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Rules and Regulations for Picnicking in Paris

Whether you are planning a relaxing family lunch or a romantic dinner, it is best to be aware of the rules and etiquette when using Paris parks. Here are a few tips to keep you out of trouble and make sure the police do not interrupt your picnic:

Alcohol in parks: Though you will often see people sipping glasses of wine in the public parks, be aware that it is mostly illegal to do this and as this is France, occasionally enforced. Here’s a great explanation for where and why this rule is applied.

grass2Sitting on the grass: You are not allowed to sit or play on the grass in many of the popular parks and gardens in Paris. If you sneak over a fence, don’t be surprised if an angry park employee comes after you blowing his whistle and shooting in French. While this might be an interesting French lesson, we suggest you look for signs that say it is ok to sit or that the grass is resting (and therefore, you cannot sit on it) before spreading out your picnic blanket.  If you see “Pelouse interdite” or “Pelouse au repos” keep off the grass.

Dogs in parks: While dogs are welcome in many bakeries, cafes, shops and bars, most Paris parks have large signs posted at their entrances saying, pas de chien, même tenus en laisse (no dogs – even on a leash). Traveling with your pet? Here is a useful list of which parks allow dogs.

litterLittering: Though it feels like this rule is never enforced, there is a 35EU fine for littering in Paris and the city has been running a huge anti-littering campaign for the past few years. Even if there’s nearly no chance you’ll get fined, still pick-up after yourself if only to be nice to the others who use the park.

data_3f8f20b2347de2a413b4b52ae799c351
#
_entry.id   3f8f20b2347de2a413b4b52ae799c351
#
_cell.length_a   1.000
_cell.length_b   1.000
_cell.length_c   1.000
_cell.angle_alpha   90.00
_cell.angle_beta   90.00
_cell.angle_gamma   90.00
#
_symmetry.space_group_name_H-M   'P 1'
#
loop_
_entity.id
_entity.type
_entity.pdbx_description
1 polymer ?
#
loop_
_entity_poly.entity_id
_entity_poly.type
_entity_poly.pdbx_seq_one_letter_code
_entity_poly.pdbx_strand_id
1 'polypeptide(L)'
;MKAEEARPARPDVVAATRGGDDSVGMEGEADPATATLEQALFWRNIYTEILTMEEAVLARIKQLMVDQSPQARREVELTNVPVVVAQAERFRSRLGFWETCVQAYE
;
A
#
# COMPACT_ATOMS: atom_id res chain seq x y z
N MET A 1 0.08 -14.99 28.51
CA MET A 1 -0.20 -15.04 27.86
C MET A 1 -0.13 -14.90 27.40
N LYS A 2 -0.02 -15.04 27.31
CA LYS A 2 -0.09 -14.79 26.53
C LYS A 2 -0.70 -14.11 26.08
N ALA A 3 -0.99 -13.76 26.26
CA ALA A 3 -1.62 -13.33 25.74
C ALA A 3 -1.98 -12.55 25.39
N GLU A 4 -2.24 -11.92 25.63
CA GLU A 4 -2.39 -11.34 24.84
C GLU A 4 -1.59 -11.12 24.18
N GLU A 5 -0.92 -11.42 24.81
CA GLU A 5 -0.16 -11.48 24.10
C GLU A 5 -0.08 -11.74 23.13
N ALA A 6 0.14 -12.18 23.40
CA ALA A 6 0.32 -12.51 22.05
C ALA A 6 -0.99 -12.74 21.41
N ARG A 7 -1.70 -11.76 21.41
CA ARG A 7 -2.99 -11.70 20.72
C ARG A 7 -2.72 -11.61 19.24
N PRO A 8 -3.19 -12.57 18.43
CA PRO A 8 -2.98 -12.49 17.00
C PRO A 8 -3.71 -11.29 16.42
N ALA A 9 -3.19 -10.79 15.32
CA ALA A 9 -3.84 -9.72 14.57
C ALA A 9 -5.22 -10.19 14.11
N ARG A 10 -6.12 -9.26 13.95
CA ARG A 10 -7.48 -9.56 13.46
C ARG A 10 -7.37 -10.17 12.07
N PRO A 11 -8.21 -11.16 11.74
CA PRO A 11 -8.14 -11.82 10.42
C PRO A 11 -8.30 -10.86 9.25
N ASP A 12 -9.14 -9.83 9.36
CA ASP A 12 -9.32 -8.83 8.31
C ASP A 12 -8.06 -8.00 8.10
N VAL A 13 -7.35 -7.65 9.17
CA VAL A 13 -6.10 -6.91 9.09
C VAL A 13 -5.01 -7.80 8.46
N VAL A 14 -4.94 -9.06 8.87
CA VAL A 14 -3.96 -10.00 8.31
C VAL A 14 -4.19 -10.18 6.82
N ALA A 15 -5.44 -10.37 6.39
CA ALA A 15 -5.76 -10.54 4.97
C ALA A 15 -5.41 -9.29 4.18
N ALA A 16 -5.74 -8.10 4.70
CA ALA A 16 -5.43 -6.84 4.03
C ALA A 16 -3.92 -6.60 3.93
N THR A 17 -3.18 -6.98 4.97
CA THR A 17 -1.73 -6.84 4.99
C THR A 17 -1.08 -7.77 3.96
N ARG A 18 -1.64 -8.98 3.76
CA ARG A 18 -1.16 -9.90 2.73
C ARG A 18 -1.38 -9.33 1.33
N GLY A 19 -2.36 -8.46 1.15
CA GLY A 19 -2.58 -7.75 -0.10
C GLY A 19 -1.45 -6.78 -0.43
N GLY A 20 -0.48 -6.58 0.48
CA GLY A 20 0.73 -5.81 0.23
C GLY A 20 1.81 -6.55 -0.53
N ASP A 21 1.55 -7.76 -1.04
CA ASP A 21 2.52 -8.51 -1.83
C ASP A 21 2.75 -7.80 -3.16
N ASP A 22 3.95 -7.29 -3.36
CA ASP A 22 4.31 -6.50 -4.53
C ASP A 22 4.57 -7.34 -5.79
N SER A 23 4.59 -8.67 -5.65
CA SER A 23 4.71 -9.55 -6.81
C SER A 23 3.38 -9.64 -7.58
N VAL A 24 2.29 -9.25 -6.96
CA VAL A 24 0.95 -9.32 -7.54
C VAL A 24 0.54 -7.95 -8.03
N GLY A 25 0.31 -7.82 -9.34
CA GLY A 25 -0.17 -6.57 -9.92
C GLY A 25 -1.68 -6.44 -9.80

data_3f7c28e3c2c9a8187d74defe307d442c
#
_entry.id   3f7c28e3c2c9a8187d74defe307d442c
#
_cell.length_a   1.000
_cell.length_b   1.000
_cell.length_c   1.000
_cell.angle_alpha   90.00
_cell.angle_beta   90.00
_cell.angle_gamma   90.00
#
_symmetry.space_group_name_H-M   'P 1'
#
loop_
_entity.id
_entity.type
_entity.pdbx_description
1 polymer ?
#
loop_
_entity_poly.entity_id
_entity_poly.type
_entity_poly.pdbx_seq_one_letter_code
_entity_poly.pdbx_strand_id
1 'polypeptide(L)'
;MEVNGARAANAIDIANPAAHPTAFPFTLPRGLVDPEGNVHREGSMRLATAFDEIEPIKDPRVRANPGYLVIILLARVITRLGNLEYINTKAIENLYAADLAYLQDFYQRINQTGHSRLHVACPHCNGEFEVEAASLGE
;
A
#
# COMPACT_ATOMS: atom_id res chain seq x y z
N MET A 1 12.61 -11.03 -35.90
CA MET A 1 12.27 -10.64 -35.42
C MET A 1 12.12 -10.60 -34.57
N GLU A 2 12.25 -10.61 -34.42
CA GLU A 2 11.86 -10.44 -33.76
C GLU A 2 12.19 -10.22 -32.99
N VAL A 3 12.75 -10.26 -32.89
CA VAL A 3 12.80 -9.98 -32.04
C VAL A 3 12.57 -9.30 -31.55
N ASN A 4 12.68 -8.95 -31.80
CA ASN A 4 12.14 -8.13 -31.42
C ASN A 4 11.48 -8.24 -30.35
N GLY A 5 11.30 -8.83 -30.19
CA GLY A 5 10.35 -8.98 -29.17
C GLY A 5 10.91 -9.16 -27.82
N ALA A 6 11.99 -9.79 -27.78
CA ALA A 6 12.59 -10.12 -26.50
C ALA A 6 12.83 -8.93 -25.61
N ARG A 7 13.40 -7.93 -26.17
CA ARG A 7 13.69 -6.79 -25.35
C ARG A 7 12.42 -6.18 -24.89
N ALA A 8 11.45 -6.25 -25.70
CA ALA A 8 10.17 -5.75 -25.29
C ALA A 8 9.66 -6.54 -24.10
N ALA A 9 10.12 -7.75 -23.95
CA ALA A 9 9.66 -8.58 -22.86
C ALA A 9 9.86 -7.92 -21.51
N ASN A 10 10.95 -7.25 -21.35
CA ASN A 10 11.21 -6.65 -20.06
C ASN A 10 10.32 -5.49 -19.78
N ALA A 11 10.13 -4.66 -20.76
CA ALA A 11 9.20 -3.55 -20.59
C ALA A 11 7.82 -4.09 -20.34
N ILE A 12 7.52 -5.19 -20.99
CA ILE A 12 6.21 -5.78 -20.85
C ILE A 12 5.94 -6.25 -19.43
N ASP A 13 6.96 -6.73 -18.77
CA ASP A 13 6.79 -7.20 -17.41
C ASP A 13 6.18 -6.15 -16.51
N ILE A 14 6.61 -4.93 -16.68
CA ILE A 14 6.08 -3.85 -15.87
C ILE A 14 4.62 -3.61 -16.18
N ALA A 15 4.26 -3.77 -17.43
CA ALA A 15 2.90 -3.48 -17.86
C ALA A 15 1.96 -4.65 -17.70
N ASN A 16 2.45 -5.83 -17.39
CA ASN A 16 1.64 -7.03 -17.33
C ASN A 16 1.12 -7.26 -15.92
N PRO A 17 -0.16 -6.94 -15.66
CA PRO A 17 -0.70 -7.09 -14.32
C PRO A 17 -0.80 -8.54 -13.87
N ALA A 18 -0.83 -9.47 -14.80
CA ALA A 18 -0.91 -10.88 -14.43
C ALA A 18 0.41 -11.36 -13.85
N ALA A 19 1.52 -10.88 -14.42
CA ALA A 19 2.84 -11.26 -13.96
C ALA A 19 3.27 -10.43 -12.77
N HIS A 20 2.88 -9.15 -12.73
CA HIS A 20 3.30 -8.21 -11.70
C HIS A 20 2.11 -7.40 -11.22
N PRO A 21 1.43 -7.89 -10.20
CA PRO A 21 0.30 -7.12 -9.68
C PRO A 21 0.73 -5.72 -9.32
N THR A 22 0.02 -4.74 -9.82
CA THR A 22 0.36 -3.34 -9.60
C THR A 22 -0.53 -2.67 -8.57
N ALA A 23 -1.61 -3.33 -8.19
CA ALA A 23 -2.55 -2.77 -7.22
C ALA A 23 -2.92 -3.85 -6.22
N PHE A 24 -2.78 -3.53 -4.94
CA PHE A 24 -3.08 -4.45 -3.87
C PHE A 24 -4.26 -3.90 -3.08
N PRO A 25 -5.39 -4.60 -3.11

Smoking in parks: For now it is legal to smoke cigarettes in Paris parks, but that may soon change. The French Health Minister recently proposed a ban on smoking in parks, university campuses, beaches, and in front of schools. For now you are safe, but you may want to double check before lighting up in the coming months.

Free wifi: While you cannot drink, sit or walk your dog in Paris parks, you can check your email for free. The city has installed free wifi in most the parks. Here is a step-by-step explanation for how to access it.

Have you ever wondered what is the difference between a bois (woods), jardin (garden), and parc (park)? All are green outdoor spaces and the difference is their size. Bois is the largest, followed by jardin, and then medium-sized parks. There are also places (squares). Not all places are green, but some are such as the Place des Vosges.

Why not have your next private French lesson at one of Paris’ famous parks? We promise to help you learn the French grammar and park rules! Contact us now.

Photo of the Paris Diner en Blanc by Jonathan Evans and from the City of Paris.